Report: Paul Pierce '50-50' about retirement after Clippers' exit

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Report: Paul Pierce '50-50' about retirement after Clippers' exit

After the Clippers were elminated in the first round of the playoffs by the Portland Trail Blazers on Friday night, a disappointed Paul Pierce told ESPN that he was "50-50" about retirement. 

In a video after Portland's Game 6 victory posted on oregonlive.com, the former Celtics captain said his "heart is broken" by another playoff elimination. 

Pierce signed a a three-year, $10 million contract to return home (he grew up in Inglewood, Calif.) and play for his old coach Doc Rivers in Los Angeles.  He'll be 39 next season and coming off the worst season of his career. Pierce averaged 6.1 points, 36 percent shooting and 18 minutes a game, all career lows.

How does Isaiah Thomas improve? Eating right is one step

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How does Isaiah Thomas improve? Eating right is one step

WALTHAM, Mass. -- This past season, Isaiah Thomas took a major step forward to becoming more than just a solid NBA player, but one of the game’s best.
 
He knows he won’t stay among the elite for long if he doesn’t make some changes with the most notable being to his diet.
 
“I do not eat good,” Thomas acknowledged following his exit interview this week. “I eat like a young guy, a young guy who got a little bit of money, fast food every day. But I’m definitely going to change.”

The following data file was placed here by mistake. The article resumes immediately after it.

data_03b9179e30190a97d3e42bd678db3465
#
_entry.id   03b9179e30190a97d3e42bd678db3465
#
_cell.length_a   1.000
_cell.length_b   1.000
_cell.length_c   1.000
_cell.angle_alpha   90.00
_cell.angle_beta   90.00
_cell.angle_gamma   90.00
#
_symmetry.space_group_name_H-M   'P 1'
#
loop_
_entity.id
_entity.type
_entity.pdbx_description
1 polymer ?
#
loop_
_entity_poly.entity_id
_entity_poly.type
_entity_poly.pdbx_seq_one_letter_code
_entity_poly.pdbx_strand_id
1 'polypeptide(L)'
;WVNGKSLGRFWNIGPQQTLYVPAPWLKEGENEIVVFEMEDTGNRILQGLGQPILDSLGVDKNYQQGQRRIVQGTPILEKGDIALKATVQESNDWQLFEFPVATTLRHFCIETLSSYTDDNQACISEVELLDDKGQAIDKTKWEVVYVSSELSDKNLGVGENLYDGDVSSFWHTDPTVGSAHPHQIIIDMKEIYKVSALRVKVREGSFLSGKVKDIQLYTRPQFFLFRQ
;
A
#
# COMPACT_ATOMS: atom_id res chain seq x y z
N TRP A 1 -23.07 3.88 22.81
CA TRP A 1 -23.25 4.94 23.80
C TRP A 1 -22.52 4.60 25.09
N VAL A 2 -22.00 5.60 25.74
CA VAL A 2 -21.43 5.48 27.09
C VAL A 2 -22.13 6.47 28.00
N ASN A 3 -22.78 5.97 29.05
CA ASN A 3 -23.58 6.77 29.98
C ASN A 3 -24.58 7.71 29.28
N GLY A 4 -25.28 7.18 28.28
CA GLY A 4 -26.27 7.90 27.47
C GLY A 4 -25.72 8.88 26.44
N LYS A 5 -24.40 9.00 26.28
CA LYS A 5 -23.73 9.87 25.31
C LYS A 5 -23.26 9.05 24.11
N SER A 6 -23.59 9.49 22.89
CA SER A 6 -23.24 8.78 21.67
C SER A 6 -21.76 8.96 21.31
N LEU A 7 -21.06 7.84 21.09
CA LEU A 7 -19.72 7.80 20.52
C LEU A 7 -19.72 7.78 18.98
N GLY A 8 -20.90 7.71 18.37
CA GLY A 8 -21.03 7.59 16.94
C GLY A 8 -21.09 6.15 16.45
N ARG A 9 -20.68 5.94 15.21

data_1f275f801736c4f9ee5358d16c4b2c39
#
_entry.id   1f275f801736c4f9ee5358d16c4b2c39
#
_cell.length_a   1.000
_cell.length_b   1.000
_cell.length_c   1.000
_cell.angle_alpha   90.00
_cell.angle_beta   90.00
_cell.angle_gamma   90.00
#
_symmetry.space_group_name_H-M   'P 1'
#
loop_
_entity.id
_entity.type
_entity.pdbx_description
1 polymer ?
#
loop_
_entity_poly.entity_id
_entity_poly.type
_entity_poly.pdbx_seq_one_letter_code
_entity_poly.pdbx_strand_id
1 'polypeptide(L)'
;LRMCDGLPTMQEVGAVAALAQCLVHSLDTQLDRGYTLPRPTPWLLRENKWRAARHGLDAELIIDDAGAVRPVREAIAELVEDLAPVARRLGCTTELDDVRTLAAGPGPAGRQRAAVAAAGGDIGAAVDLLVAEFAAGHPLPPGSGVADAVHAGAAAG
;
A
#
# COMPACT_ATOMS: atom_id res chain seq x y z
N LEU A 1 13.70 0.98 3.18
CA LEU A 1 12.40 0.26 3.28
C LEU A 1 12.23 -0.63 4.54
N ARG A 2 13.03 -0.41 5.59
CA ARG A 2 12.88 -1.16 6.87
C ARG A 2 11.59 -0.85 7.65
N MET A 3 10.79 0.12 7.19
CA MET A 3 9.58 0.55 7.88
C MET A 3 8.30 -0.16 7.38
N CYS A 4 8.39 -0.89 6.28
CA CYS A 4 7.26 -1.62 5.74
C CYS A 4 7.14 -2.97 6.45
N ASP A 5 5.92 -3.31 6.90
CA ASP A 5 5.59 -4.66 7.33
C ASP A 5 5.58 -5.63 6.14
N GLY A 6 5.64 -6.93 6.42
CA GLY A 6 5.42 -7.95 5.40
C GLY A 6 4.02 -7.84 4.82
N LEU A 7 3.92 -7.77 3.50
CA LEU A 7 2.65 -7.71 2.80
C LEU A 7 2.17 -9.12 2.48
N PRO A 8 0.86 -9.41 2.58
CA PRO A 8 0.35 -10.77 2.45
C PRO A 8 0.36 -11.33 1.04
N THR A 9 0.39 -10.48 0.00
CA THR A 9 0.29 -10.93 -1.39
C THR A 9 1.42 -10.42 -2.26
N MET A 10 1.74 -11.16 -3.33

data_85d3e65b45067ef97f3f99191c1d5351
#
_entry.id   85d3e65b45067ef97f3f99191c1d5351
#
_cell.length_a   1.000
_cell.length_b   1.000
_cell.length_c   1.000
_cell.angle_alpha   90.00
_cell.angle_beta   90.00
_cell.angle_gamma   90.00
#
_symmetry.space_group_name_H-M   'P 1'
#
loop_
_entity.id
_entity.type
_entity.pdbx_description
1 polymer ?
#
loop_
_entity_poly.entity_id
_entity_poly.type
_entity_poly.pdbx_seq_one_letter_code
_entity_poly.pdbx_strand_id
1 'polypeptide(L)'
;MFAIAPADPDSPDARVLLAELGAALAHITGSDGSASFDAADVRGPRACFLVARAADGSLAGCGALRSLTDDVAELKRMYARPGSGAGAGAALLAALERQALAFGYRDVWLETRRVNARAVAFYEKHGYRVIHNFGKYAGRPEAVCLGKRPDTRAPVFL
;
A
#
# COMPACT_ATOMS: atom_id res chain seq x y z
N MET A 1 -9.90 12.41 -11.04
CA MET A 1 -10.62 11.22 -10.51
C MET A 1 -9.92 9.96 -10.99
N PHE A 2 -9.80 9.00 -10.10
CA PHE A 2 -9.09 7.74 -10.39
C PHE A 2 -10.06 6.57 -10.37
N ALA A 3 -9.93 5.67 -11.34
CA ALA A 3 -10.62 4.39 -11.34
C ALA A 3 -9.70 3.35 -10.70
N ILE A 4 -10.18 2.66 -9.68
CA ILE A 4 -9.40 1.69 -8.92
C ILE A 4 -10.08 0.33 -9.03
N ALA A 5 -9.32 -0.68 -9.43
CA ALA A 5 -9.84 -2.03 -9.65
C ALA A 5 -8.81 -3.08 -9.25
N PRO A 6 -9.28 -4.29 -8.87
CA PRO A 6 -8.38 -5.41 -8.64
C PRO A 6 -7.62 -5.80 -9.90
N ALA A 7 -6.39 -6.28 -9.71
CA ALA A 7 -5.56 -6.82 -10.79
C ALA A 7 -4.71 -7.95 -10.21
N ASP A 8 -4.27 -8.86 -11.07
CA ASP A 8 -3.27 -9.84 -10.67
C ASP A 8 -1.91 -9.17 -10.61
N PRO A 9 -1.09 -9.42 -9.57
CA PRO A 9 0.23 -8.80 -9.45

The change becomes necessary not only in light of how the season ended for him and the Celtics, but also for his long-term goals, which include playing in the NBA until he’s at least 40 years old.
 
“I’m not that old but the greatest players took care of their bodies the best,” Thomas said.
 
Among those cited by Thomas who excelled at taking care of their bodies was former Celtic Ray Allen.
 
But Thomas was quick to add that he won’t go to the lengths that Allen did in maintaining good health.
 
“Because he’s a little crazy with that,” quipped Thomas. “I just want to play at a high level for a long time, like Steve Nash, Kobe Bryant. You have to take care of your body. That’s half the battle of performing out there on the floor.
 
Thomas added, “This is a big summer for me to start doing that.”
 
Eating right is just part of the transformation process for Thomas.
 
He’ll also modify is offseason workouts to include some work in the boxing ring with long time friend Floyd Mayweather, Jr.
 
“I’m definitely work with him a few times, get my conditioning right, probably train, do some boxing stuff on the side, just to get in that type of shape,” Thomas said. “You get in that type of shape you won’t get tired on the basketball floor. This summer is big for me, transforming my body, getting into the best shape possible and coming back and having another all-star year.”
 
For the Celtics to improve upon this past season, they will need Thomas to continue elevating his play as well as the play of those around him.
 
It is that latter point that was among the many reasons Boston’s season is over. No matter what he did, those around him could not step their game up to a level needed in order to get past the Atlanta Hawks.
 
Chalk it up to another lesson learned for Thomas.
 
“You can’t do it on your own,” Thomas said. “There’s no way you can do it on your own. Nobody can do it on your own; and how hard it is to win playoff games, a playoff series. It’s not easy.”
 
And when you come up short, for Thomas is created an uneasiness that he never wants to experience again.
 
“I’m going to do whatever it takes to not have this feeling again,” he said. “It really hurt me. I’m going to use that as motivation to continue to get better and to work on my flaws and make those into my strengths. I promise you’ll I’ll be back better than ever next year.”